Once we got to a point where everything was approved, we moved everything over to China with all my production notes in a binder to instruct the factory how to get the piece engineered and manufactured: Through various stages of gypsum ‘working models’, to plastic test shots, to painted plastic samples, and to pre-production packaging. I was out there in China for a bulk of the reviews on site. Because timing was so critical I had to stay out there for several weeks so that I could review stuff the same day it was ready instead of waiting the two days for FedEx on each round. Ultimately we got all the way to final packaged samples, got some basic approval (with some running changes planned) and we were ready to go. A bit late, but still with enough time to make the product…but the sales were an entirely different issue.


-That sounds like a whirlwind process! Were there any major ‘speed-bumps’ in the process?

Well, we sent in a beautiful Shatner head sculpt, it looked like a strapping young Kirk from Star Trek’s inaugural season. Shatner gets ahold of it and forces all these changes to the piece, delaying us a TON. The final result was sort of an amalgamation of young Shatner and early movie Shatner. Never let a star make comments on their own likeness. They just don’t have the right kind of objective perspective, and that might be true of ANYBODY really, not just a star. We paid a premium price to a fantastic likeness sculptor to nail the head in the first round because of our timing issues, and Shatner’s reviews of it ironically contributed to missing the contractual deadline we had. It wasn’t the only reason the piece did not make the deadline, but it was definitely a contributing factor. Of course, the truth is that William Shatner probably never even saw it, and it was probably reviewed by his ‘people’.


-How far did the product make it before it was canceled? What stages were finished?

We got very far on it before the bottom dropped out. We had two cases of 12 final, finished pre-production samples, and I mean finished. Full packaging, finished, fully painted figures inside. The figures themselves were as close to what you would get to the final product, though not ‘mass’ produced per se, but produced like they would be at the factory only by a small group called a ‘sample team’.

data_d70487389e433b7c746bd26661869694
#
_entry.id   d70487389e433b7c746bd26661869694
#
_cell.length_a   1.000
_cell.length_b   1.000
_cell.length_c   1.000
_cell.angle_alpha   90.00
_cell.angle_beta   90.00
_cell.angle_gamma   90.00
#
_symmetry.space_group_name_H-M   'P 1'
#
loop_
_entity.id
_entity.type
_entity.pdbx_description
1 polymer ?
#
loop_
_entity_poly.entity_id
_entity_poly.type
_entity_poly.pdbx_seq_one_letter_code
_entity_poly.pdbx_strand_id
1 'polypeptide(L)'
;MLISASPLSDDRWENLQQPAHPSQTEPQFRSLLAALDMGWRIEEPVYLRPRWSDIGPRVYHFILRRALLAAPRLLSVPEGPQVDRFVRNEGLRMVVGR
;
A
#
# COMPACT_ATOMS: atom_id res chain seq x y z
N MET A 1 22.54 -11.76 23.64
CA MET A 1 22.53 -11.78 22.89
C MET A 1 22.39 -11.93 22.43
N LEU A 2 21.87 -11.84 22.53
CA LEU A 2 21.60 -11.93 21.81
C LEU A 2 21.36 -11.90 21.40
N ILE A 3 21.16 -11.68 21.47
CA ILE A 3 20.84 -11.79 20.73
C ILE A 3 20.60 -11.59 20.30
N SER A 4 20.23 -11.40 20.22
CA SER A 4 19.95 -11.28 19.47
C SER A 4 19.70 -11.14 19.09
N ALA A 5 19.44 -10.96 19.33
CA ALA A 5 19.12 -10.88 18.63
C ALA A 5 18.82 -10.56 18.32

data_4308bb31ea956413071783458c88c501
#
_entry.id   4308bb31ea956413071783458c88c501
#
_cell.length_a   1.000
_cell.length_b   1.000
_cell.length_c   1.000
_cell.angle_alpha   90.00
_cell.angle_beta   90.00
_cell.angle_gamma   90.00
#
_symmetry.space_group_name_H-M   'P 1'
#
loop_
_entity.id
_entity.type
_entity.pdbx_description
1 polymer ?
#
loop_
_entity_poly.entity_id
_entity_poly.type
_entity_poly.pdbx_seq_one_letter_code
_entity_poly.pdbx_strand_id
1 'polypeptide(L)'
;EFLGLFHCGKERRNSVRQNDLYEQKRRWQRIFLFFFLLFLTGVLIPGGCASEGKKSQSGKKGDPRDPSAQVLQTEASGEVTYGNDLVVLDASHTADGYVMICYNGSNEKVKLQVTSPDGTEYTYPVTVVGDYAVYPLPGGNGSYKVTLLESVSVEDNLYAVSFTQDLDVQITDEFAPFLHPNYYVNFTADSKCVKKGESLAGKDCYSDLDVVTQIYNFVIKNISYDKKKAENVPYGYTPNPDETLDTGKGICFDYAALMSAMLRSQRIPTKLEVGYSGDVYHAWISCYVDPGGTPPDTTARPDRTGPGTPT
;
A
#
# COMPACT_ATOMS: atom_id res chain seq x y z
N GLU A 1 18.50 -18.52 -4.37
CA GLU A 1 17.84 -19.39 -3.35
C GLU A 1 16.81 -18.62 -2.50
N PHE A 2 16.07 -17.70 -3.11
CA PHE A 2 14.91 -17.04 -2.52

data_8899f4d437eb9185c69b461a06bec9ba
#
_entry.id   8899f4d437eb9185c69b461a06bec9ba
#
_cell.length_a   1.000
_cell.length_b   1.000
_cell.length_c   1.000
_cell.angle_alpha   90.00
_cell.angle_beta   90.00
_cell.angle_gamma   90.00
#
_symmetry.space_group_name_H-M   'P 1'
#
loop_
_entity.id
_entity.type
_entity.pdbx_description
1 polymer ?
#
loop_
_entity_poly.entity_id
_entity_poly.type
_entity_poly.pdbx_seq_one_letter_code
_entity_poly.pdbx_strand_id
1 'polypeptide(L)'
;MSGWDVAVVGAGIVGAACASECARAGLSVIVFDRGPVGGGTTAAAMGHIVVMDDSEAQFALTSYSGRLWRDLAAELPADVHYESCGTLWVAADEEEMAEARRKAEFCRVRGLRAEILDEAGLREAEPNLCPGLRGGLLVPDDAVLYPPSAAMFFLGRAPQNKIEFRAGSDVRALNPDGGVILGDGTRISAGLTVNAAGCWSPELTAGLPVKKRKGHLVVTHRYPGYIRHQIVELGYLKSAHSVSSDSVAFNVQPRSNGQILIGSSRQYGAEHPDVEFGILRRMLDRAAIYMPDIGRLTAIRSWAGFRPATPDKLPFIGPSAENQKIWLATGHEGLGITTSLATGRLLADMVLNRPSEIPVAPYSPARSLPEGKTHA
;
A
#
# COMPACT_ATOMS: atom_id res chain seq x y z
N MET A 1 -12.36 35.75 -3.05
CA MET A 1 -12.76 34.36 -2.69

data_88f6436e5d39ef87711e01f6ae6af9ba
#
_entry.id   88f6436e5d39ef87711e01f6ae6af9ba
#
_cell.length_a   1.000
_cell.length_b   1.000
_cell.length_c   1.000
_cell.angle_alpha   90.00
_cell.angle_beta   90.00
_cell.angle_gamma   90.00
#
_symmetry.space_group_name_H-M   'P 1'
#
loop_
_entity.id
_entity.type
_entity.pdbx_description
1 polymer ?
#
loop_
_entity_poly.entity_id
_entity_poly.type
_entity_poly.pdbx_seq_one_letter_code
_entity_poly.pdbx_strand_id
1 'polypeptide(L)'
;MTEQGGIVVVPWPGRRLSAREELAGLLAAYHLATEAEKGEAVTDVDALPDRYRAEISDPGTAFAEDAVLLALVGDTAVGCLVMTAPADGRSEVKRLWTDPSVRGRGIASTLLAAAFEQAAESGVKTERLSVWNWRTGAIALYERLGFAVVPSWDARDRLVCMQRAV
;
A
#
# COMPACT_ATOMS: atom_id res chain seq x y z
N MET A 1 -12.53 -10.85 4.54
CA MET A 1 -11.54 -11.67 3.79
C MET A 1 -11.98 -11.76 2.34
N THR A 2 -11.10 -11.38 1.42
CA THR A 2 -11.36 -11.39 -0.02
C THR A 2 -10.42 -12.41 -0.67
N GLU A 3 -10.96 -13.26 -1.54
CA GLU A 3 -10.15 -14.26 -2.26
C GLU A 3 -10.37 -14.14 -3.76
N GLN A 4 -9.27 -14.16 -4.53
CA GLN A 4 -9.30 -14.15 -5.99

-It’s pretty heartbreaking that it never saw the light of day. I have seen prototypes of various stages of the set and I can’t express how nice the pack would have been had it made it to shelves. What lead to the cancellation?

Two things…time and sales. We took the gig with the knowledge that we had almost no time to get it done by the Paramount deadline, but we tackled it with extreme heat and while we were only a few weeks off of the overall deadline we ran into an additional issue: sales. Nobody in the retail world wanted to buy it. They had been so burned by some of the later Star Trek products from Playmates that they resisted. Every major retailer turned it down. And since we were not a direct-to-consumer company, we were at the mercy of the action figure buyer for retail chains and stores, one of the struggles we faced with ALL our products and which eventually led to the company closing its doors. Some smaller retailers, online and such, that we dealt with directly wanted to buy the 2-pack, but not a single major chain took it and the overall numbers because of that were appalling.


-Were there any other Star Trek products on the drawing boards from Palisades?

Oh yeah…we tried to throw our name into the mix for the main license of all the shows and films that Art Asylum eventually got, which then sort of shifted over to Diamond Select. I had a very extensive line plan of figures and resin products and stuff but in the end Paramount selected AA for the gig.


And so that’s how things went. Art Asylum got the license, which eventually morphed into a partnership with Diamond Select. They’ve released a lot of product over the years, but the Palisades set still stands as the only Gene Roddenberry figure ever solicited, and many fans are still looking to add him to their collection, even in early prototype form. The set is a great piece of ‘lost’ Star Trek toy history that really shows the new and unique things that Palisades could have done with the license...


BUT WAIT! You didn't think I forgot about the Uhura ornament giveaway, did you? Here's the deal-

So to celebrate this 100th spotlight (and the fact that tomorrow just happens to be my birthday) I'm going to give one lucky reader a SDCC 2009 Exclusive Uhura ornament! All you have to is shoot me an e-mal at with your name and zip code (please put "Uhura giveaway" in the subject line) BEFORE 11:59 p.m. EST on Monday, August 10th. I will pick one e-mail at random to receive the prize. The only thing I ask is that you please only enter once, and that you cover shipping cost. Thanks and good luck!



  1. Great review, dude!
    That Roddenberry figure looks like it's ready to have an affair it's secretary, and then break into a studio and cut up some film!
    RIP Palisades.

  2. Very interesting article. I had wondered what happened to this set.